In 2021, then-Democratic Governor Ralph Northam took executive action to automatically restore the right to vote to all Virginians who were not incarcerated, according to the Brennen Center for Justice.

At the start of his term, Republican Governor Glenn Youngkin maintained Northam’s approach. After automatically restoring the rights of a few thousand returning citizens, Youngkin rolled back that practice and now requires each returning citizen to apply to have their rights restored.

Thousands withheld from voting under Youngkin

There were 22,088 people released from prison who served one year or longer for felony convictions between fiscal year 2022 and 2023, according to data provided by the Virginia Department of Corrections.

In 2022, Youngkin restored the voting rights of about 4,000 people. That data is not yet available for 2023.

Shawn Weneta, a policy strategist with the ACLU of Virginia, estimated that there are now 25,000 Virginians who have not been able to vote in the two years since Youngkin rolled back automatic voter restoration. Determining precisely how many people are waiting to have their voting rights restored is challenging.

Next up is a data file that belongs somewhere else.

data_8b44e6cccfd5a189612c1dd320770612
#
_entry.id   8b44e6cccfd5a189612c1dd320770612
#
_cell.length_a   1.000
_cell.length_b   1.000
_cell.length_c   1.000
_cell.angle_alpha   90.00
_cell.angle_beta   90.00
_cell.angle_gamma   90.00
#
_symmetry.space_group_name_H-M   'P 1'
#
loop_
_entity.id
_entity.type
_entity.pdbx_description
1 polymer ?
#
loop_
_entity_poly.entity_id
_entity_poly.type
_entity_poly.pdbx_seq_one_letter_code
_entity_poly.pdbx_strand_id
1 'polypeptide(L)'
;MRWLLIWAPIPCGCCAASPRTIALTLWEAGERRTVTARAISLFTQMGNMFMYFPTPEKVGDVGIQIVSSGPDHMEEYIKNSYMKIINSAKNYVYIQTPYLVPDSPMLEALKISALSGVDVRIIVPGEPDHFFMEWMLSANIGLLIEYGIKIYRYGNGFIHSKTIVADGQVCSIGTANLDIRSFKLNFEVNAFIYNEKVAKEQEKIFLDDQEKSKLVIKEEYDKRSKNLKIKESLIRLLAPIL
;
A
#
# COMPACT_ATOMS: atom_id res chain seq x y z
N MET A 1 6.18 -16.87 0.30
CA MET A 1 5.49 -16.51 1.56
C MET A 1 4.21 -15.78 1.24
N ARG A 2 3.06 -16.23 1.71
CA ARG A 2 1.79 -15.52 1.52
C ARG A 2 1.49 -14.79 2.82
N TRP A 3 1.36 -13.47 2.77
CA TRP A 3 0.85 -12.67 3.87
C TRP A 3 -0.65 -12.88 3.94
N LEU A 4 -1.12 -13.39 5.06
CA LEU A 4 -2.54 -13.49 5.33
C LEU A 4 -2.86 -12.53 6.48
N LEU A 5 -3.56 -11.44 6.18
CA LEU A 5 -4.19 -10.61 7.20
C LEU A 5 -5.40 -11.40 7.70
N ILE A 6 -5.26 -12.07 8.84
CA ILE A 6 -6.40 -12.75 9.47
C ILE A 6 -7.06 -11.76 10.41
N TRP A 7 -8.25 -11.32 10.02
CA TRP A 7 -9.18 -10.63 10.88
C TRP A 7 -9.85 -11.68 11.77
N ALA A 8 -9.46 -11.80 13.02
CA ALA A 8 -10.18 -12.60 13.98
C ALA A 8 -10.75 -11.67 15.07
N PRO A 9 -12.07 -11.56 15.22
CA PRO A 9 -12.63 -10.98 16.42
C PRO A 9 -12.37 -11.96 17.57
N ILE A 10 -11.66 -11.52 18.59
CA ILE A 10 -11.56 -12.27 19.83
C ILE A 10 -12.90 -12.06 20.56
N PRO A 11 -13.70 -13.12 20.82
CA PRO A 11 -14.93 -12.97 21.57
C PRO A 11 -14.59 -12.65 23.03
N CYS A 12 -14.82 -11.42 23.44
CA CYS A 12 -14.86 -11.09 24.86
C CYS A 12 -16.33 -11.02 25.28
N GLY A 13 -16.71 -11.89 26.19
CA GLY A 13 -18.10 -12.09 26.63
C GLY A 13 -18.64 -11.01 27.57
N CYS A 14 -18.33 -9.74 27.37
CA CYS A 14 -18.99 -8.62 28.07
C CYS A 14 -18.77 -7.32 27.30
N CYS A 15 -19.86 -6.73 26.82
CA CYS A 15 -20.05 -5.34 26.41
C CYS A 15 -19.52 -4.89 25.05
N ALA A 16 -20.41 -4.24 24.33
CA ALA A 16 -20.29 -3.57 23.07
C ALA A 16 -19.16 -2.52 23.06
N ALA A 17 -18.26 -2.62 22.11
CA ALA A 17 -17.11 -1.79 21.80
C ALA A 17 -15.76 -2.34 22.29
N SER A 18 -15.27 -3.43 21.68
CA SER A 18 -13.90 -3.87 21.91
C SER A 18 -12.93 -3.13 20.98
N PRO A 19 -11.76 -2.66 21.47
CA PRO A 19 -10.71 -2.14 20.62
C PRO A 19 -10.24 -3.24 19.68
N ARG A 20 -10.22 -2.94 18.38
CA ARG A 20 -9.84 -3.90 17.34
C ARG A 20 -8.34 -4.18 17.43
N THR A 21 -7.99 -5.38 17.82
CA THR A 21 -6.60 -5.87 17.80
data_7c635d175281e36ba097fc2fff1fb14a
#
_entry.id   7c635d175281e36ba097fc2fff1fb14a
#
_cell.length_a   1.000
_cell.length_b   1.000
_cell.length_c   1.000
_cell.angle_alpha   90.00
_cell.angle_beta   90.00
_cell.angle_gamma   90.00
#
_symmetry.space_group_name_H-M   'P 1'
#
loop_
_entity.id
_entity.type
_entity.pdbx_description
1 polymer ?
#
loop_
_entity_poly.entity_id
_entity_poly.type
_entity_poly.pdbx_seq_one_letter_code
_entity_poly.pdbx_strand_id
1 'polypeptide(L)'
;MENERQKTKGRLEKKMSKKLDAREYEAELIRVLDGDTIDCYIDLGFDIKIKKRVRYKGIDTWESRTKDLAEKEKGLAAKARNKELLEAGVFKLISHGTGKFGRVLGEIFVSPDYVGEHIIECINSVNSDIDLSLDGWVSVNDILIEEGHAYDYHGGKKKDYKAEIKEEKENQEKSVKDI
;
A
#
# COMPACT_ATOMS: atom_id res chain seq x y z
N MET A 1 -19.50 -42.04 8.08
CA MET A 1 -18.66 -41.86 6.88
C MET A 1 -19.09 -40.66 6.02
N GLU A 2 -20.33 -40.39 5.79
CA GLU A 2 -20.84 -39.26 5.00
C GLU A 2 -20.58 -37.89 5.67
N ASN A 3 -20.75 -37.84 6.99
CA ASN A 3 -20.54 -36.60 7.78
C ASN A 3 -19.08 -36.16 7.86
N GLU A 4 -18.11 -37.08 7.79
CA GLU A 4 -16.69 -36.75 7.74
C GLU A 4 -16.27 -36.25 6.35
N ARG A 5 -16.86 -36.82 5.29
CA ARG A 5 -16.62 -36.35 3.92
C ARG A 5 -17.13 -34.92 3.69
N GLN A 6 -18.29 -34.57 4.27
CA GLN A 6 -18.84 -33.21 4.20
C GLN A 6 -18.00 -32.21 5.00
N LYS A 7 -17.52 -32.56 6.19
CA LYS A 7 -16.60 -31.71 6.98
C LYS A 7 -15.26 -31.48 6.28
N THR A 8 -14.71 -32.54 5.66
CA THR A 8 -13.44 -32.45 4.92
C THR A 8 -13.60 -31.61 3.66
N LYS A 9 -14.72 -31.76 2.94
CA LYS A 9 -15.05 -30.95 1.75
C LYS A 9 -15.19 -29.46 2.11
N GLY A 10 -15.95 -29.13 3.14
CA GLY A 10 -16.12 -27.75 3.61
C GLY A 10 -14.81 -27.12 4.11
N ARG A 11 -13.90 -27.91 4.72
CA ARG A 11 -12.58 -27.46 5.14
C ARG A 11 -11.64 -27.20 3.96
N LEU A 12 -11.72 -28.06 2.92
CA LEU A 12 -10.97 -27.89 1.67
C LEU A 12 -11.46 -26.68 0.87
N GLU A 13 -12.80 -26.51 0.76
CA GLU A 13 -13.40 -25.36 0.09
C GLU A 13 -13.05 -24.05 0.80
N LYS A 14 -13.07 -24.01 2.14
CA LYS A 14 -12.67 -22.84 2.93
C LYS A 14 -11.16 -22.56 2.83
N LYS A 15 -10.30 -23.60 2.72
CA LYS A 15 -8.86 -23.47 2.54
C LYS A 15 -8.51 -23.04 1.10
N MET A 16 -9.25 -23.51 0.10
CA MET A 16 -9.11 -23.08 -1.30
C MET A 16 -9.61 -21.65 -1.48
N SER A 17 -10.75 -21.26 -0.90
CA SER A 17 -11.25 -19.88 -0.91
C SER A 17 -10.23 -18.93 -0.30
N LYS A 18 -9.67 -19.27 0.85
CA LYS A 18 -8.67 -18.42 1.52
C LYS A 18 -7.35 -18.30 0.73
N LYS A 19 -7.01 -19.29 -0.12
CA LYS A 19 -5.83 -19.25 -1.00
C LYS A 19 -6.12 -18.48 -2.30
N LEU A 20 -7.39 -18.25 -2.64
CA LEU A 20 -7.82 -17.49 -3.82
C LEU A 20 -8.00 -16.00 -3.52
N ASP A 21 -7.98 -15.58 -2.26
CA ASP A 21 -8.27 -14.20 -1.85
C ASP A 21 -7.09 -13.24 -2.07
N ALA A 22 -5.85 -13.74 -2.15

“We don’t know how many people are affected by the current requirements because it’s unclear what the current requirements are,” said Tram Nguyen, co-executive director of the New Virginia Majority. She has been working on efforts to get automatic restoration of voting rights codified in the Virginia constitution since 2009.

“We don’t want to have to fight this, administration after administration, every four years – it can get really confusing for folks,” she said.